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A United 787-9 at Washington Dulles International Airport (Photo: AirlineGeeks | Ryan Ewing)

Another Long-Range Dreamliner Route: United Announces Nonstop Service from Houston to Sydney

United Airlines announced on Thursday that it will be starting nonstop service between its Houston hub at George Bush Intercontinental Airport (IAH) and Sydney, Australia (SYD) on Jan. 18, 2018, pending government approval, with a Boeing 787-9 aircraft. This comes right after the airline fully restarted service to Houston after Hurricane Harvey.

This will be the only nonstop flight to Australia from Houston, allowing passengers from all over the U.S. to travel to Australia with a single connection. United currently offers service to Sydney from both San Francisco (SFO) and Los Angeles (LAX).

In addition, United operates a nonstop flight between Los Angeles and Melbourne, Australia (MEL).  All of United’s flights from Australia will be operated by a Boeing 787-9 Dreamliner.

“For nearly 50 years, the City of Houston and United Airlines have built a wonderful relationship and we are thrilled that United continues investing in its operations at George Bush Intercontinental Airport and throughout our community,” said Houston Mayor Sylvester Turner.

“This new route is just one of the ways United is demonstrating its commitment to its customers and employees in Houston. We are looking forward to visiting Sydney and welcoming our Australian visitors with open arms to Texas,” Turner added in a statement.

Scott Kirby, president of United Airlines said, “Our Houston hub is stronger than ever and it continues to be an absolutely vital part of our industry-leading network. We are honored to have served this vibrant city for nearly half a century, and this exciting intercontinental flight is one more way we are demonstrating United’s commitment to our customers who call Houston home as well as the millions of customers who connect through Houston each year. This new route will serve more than 70 cities across North America making one-stop service to Sydney faster and more convenient than ever before.”

United flight 101 departs Houston at 8:00 p.m. and arrives in Sydney at 6:30 a.m., two days later. United flight 100 departs Sydney at 11:50 a.m. and arrives in Houston at 10:35 a.m., the same day. All times are local.

United’s Boeing 787-9 has a total of 252 seats, with 48 seats in United Polaris, 63 Economy Plus seats, and 141 seats in United Economy.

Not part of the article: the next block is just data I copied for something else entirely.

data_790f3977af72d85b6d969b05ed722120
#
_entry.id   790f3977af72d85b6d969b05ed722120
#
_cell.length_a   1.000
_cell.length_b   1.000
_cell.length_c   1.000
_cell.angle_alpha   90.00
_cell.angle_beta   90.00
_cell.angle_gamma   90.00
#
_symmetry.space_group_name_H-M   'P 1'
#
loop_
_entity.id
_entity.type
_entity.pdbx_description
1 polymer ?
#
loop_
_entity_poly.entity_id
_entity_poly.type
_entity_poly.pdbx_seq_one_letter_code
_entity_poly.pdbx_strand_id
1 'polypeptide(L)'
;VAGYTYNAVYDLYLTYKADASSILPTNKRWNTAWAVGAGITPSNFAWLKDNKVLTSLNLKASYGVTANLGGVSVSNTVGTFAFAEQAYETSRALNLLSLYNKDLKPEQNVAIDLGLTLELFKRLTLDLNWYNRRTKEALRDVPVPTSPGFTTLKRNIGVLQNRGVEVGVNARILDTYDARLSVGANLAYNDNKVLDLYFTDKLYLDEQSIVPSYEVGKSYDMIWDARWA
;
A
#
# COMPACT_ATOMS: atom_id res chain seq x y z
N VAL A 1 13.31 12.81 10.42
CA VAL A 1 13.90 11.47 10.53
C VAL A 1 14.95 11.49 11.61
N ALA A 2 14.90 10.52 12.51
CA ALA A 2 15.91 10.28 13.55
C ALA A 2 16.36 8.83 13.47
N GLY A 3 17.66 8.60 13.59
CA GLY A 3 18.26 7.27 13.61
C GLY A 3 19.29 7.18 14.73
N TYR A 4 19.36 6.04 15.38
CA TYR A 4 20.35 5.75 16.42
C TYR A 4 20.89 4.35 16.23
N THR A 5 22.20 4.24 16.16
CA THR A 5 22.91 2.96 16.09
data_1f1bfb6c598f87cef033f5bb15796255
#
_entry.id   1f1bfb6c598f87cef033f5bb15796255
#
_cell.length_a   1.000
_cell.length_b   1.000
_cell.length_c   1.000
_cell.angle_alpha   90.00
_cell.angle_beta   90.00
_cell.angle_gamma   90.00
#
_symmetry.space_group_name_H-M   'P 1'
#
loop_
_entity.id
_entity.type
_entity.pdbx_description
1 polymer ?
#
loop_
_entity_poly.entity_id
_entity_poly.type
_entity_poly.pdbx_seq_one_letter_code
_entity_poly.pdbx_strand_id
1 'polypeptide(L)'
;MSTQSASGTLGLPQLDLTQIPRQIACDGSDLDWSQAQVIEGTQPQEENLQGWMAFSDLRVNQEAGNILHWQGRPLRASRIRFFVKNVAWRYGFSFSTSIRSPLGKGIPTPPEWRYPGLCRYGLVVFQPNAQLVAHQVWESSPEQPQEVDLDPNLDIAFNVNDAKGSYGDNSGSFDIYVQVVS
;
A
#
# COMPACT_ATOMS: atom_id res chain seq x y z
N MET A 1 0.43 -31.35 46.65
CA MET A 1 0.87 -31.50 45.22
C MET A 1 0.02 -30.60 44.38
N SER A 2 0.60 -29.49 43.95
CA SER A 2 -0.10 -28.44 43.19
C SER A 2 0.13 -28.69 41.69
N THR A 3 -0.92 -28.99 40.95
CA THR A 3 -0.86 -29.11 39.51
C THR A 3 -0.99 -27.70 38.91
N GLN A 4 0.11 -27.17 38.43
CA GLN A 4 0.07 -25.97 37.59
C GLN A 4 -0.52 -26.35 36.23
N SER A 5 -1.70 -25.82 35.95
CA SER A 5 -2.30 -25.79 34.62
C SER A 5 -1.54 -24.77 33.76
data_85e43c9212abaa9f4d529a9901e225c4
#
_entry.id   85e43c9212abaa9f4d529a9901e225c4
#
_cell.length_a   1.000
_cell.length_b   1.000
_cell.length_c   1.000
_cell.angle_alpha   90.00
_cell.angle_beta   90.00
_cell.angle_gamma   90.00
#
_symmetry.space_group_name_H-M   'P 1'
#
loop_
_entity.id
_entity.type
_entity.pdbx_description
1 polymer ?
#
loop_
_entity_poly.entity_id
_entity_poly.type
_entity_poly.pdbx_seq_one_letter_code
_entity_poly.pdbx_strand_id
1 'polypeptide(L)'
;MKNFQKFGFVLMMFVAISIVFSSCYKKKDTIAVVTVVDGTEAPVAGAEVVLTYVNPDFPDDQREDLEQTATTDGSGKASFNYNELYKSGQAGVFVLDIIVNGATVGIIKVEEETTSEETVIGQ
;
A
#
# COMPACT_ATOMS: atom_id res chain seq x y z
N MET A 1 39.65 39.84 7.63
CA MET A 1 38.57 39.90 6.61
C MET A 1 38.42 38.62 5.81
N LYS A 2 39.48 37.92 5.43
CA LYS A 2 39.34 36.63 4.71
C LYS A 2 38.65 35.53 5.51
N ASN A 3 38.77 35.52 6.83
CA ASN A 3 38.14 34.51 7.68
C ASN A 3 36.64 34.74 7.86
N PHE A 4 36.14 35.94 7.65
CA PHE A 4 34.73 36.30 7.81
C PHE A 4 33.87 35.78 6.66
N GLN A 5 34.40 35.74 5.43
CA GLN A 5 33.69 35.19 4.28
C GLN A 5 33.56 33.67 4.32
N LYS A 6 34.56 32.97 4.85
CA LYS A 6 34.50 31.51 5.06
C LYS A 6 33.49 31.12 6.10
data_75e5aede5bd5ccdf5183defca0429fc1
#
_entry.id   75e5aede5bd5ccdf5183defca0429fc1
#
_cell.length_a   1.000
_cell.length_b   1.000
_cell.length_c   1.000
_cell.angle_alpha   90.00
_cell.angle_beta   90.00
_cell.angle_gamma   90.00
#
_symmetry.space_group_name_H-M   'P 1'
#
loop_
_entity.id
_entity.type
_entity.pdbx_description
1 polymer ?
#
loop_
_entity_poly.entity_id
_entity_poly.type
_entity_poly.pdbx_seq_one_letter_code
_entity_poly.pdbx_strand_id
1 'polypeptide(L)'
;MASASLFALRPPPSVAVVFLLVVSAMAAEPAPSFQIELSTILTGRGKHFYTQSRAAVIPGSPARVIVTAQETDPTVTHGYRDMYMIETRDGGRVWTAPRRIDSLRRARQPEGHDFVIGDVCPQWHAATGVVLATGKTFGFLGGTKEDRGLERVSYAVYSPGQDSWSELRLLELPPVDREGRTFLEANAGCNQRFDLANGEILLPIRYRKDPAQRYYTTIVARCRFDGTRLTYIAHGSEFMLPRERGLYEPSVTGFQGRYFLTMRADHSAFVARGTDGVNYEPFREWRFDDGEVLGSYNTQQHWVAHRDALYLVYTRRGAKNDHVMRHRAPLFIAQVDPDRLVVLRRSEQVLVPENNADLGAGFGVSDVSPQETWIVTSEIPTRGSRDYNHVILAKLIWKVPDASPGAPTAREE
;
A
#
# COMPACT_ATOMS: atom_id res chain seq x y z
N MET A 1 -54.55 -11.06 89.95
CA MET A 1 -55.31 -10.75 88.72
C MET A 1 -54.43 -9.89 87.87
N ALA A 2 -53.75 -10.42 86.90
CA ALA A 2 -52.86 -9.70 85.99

With a scheduled flight time of 17 hours and 30 minutes to Sydney, and 15 hours 45 minutes on the way back to Houston, this will be United’s second longest flight, clocking in at 8,596 miles. With United’s service from Los Angeles and San Francisco to Singapore, the airline will operate the three longest flights by a U.S. carrier. United will also operate two of the top four longest flights in the world.

United’s Houston to Sydney flight will cover more than 8,000 miles (Photo: GCMap.com)

Texas to Oceania

Currently, the only nonstop flight from Texas to Australia has been from Sydney to Dallas Fort-Worth (DFW) on Qantas. This 8,578 mile flight is operated by one of the airline’s Airbus A380 aircraft. United’s flight is barely longer than Qantas’ DFW-SYD by 20 miles. The launch seems to be in direct competition with Qantas, as they currently have a monopoly on flights from Texas to Australia.

Qantas flies to Dallas due to their partnership with American Airlines, allowing passengers to easily connect through one of American’s largest hubs.

While United’s newest flight will be the only nonstop flight between Houston and Australia, Houston already is served by another carrier in the Oceania region. Air New Zealand has operated nonstop service between IAH and Auckland with a Boeing 777-200 since December 2015. This flight is in partnership with United, allowing passengers to connect to other destinations United offers from Houston.

United originally had plans to fly between Houston and New Zealand a few years ago, but that was cancelled after Houston Hobby (HOU) won the rights to begin international service. Such a flight was meant to be dependent on connecting traffic through IAH, but with HOU in the mix, there would be a decrease in international traffic at IAH, thereby making the flight not as economically appealing as before.

Samuel Chen
Samuel Chen
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